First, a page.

The Corner

Monetary Policy

The Fed: A Change for the Worse?

This Bloomberg report by Tim Duy (also discussed by Ramesh in an earlier post) makes interesting reading:

For the Federal Reserve, this time really is different. Having learned a hard lesson in the last recovery — don’t tighten monetary policy too early — the central bank is leaning in the opposite direction. In practice, that means the Fed will not just emphasize actual inflation over forecasted inflation, but will also attempt to push the inflate rate above its 2% target. It’s a whole new ballgame.

The Fed’s traditional Phillips curve approach to forecasting inflation, which relies on the theory that inflation accelerates as unemployment falls, was widely criticized during the most recent economic recovery.

The Fed is probably right to think that the Phillips curve has currently lost much of its predictive value. Much of the explanation for that, in my view, in the U.S., at least, can be found in diminished union power and, I suspect, structural labor-market weakness (which can be seen in underemployment as well as unemployment) that, for reasons ranging from automation to offshoring, is far more profound than is widely understood.


No longer are estimates of longer-run unemployment taken as almost certainly indicating the economy is at full employment. Instead, [Fed governor Lael] Brainard said the Fed should focus on achieving “employment outcomes with the kind of breadth and depth that were only achieved late in the previous recovery.” The Fed is going to try to run the economy hot to push down unemployment. . . .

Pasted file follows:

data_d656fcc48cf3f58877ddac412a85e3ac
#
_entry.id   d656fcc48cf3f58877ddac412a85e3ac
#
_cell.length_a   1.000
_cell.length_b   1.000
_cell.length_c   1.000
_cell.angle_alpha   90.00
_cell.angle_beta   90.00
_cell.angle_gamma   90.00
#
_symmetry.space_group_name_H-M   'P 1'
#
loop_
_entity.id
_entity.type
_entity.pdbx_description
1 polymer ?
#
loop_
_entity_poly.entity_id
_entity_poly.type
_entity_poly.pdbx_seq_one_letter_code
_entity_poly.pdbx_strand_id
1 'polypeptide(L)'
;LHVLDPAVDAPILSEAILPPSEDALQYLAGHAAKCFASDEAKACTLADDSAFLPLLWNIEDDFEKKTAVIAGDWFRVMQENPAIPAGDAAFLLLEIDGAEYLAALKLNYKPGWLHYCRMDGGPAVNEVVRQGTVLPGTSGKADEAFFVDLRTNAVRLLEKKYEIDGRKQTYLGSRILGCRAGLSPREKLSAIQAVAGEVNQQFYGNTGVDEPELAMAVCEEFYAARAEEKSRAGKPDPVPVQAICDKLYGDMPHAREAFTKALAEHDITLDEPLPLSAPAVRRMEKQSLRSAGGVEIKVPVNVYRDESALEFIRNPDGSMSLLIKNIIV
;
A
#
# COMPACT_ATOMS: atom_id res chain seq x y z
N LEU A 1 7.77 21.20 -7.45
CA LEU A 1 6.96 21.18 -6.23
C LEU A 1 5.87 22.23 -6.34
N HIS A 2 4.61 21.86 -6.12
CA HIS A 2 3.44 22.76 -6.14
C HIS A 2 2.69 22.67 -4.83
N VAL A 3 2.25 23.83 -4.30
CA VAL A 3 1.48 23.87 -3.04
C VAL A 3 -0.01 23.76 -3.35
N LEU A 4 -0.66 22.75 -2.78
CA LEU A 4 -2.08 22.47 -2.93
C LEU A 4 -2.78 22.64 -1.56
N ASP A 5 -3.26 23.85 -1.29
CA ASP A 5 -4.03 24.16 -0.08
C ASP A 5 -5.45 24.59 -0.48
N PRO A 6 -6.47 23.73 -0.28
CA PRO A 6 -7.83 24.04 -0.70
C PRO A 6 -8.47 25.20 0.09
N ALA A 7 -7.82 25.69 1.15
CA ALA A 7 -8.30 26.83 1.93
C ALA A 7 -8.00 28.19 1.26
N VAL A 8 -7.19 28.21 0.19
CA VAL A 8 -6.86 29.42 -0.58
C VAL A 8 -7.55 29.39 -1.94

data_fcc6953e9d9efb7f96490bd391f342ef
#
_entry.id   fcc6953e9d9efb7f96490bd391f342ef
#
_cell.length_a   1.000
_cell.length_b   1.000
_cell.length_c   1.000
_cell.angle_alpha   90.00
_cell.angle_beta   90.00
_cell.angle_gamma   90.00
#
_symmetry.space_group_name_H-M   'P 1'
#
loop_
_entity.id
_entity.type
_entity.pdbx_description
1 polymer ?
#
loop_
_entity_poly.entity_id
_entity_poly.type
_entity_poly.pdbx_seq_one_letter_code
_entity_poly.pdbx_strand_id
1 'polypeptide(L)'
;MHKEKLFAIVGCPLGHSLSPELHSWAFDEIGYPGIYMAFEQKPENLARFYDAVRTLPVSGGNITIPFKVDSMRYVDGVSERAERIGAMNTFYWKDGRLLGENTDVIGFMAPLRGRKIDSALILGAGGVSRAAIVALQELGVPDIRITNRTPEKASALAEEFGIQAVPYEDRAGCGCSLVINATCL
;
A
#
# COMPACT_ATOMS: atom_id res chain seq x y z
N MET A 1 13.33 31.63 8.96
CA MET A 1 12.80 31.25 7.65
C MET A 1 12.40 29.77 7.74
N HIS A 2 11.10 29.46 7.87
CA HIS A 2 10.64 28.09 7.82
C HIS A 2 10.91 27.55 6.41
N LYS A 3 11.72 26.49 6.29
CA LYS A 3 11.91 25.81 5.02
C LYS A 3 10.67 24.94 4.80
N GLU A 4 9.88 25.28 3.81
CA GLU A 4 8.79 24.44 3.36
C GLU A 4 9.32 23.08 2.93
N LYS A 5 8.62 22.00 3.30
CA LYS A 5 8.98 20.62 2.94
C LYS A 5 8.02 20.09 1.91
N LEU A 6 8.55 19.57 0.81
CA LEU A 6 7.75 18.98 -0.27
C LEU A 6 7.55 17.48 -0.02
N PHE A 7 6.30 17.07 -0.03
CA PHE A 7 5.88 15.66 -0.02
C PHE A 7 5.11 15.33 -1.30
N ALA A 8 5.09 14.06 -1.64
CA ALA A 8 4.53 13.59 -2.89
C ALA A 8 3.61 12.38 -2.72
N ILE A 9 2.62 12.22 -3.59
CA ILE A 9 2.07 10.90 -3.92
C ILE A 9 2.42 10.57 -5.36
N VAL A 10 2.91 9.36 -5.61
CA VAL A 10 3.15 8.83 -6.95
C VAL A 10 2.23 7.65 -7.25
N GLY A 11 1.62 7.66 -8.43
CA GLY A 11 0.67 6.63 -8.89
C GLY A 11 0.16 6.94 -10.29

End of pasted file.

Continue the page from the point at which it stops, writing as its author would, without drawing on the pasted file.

Think about what she is saying. Traditionally, the Fed attempts to reach the inflation target from below, effectively using the unemployment rate to forecast inflation and then moderating growth such that projected inflation doesn’t exceed its target. Brainard is saying the Fed should not tighten policy until actual inflation reaches 2%. Policy lags — the time between the Fed’s actions and the resulting economic outcomes — mean inflation will subsequently rise above 2%. The Fed would thus overshoot the inflation target and then return to the target from above.

Federal Reserve Bank of Philadelphia President Patrick Harker goes even further in a Wall Street Journal interview, saying “I don’t see any need to act any time soon until we see substantial movement in inflation to our 2% target and ideally overshooting a bit.” Expect to see more Fed speakers also saying they want inflation at or above 2% before they tighten policy. Also expect to see something along these lines codified at in a policy statement.

Implicit in that reasoning is the idea that inflation, if when it starts to “overshoot,” can be tamed just like that. History would suggest that’s not how it works.

But also implicit in that reasoning is that what the economy (and employment) needs is interest-rate suppression. While, with government debt as astronomically high as it is, I can see why Washington — in the broad sense of that term — would like to keep rates as low as possible, it would be a mistake, in my view, (1) to overestimate the extent to which ultra-low interest rates will juice up the economy and (2) to underestimate the malinvestment that may now lie ahead, not to speak of the damage to pension funds, retirees, and those who rely on fixed incomes.

I doubt this ends well (then again, that is a standard closing comment to most of my comments on the economy these days).


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